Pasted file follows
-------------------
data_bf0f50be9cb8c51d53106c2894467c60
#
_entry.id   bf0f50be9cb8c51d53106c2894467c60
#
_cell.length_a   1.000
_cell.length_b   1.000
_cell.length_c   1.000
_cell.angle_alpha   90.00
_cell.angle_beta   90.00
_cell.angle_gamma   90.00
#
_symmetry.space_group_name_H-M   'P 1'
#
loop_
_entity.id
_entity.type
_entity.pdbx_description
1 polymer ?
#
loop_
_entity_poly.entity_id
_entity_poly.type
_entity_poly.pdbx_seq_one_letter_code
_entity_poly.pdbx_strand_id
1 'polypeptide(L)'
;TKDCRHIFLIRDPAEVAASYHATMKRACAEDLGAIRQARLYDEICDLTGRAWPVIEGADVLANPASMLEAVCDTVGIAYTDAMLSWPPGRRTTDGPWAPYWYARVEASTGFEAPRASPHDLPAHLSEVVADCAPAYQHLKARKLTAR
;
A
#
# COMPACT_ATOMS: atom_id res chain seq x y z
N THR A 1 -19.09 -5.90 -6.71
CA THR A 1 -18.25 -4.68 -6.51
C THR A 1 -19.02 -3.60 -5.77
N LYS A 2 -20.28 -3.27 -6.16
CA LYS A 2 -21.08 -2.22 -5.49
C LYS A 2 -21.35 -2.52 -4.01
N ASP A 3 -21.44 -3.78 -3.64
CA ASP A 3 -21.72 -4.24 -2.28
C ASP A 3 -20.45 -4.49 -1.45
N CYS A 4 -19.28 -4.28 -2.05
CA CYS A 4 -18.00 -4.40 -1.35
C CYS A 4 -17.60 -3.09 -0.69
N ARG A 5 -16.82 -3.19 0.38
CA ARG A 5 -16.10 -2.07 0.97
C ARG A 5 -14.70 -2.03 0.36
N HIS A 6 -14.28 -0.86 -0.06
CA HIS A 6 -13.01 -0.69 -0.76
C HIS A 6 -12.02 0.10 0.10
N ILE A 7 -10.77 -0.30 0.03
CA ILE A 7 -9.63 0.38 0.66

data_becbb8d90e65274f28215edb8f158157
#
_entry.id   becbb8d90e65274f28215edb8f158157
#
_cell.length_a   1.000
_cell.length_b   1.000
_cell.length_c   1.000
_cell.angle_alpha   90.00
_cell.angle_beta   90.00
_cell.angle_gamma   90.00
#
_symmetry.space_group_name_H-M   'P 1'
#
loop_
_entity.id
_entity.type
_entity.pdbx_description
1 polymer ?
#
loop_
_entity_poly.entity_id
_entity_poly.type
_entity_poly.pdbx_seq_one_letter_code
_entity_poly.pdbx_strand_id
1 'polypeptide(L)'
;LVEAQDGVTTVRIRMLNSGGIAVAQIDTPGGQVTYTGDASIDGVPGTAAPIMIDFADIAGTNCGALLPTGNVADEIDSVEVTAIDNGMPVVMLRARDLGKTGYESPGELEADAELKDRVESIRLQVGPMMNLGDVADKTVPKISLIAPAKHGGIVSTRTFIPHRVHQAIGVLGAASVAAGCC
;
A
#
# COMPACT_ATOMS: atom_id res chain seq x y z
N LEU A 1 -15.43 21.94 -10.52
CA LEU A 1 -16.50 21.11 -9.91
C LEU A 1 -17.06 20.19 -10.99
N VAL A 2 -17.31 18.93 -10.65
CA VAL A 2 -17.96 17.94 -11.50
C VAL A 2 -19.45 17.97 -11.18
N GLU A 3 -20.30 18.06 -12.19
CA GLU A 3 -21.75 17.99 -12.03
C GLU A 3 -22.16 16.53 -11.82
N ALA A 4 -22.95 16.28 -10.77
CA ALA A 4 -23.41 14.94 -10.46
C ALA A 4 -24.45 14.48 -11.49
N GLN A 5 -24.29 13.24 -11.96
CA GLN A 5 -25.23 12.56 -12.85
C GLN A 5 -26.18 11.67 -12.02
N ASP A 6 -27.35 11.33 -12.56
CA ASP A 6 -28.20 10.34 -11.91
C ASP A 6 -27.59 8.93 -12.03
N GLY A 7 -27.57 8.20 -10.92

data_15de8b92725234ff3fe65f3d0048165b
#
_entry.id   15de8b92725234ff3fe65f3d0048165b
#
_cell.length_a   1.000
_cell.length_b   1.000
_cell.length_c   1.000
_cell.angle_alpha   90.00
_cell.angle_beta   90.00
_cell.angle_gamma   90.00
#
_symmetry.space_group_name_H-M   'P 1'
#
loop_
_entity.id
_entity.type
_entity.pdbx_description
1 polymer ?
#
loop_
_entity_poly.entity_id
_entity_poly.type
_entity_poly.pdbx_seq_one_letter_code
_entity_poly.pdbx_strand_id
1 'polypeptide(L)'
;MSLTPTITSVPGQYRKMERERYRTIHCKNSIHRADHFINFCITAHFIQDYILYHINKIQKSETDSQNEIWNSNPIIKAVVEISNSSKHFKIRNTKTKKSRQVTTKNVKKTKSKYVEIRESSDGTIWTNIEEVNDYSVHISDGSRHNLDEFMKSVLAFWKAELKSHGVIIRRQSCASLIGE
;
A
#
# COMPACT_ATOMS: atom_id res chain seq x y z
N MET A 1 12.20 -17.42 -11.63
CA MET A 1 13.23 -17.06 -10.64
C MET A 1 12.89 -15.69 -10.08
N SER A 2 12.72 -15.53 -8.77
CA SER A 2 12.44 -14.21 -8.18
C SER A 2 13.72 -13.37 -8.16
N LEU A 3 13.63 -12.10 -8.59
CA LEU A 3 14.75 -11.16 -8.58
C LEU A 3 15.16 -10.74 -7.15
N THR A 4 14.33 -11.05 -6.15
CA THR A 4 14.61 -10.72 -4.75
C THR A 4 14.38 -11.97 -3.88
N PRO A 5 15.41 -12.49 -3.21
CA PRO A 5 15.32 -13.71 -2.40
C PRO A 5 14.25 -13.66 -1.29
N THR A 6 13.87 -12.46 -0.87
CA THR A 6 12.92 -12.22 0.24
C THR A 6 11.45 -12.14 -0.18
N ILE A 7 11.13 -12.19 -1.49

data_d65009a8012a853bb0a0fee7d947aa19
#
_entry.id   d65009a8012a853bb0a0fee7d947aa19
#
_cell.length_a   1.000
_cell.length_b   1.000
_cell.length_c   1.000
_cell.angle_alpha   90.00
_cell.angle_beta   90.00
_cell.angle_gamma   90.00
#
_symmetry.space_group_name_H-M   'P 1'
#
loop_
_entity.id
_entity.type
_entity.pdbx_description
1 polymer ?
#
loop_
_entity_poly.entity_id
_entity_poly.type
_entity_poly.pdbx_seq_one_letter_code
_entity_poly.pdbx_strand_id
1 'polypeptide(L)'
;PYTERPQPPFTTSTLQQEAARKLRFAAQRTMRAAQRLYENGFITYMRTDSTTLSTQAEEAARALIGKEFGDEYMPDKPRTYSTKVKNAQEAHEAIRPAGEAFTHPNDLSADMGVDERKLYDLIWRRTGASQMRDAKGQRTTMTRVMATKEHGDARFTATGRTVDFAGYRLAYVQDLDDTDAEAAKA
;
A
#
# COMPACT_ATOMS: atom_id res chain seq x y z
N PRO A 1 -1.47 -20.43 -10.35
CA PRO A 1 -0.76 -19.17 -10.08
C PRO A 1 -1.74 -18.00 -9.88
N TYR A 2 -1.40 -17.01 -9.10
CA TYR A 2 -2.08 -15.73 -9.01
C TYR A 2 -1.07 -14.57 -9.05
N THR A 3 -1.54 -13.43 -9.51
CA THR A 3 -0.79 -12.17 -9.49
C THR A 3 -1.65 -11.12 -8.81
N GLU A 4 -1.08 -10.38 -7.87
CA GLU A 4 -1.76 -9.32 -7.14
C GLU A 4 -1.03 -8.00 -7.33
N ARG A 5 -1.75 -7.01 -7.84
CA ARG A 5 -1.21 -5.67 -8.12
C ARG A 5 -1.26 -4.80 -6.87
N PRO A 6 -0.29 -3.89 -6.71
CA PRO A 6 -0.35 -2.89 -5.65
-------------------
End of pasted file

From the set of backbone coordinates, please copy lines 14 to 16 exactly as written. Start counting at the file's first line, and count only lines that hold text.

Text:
loop_
_entity.id
_entity.type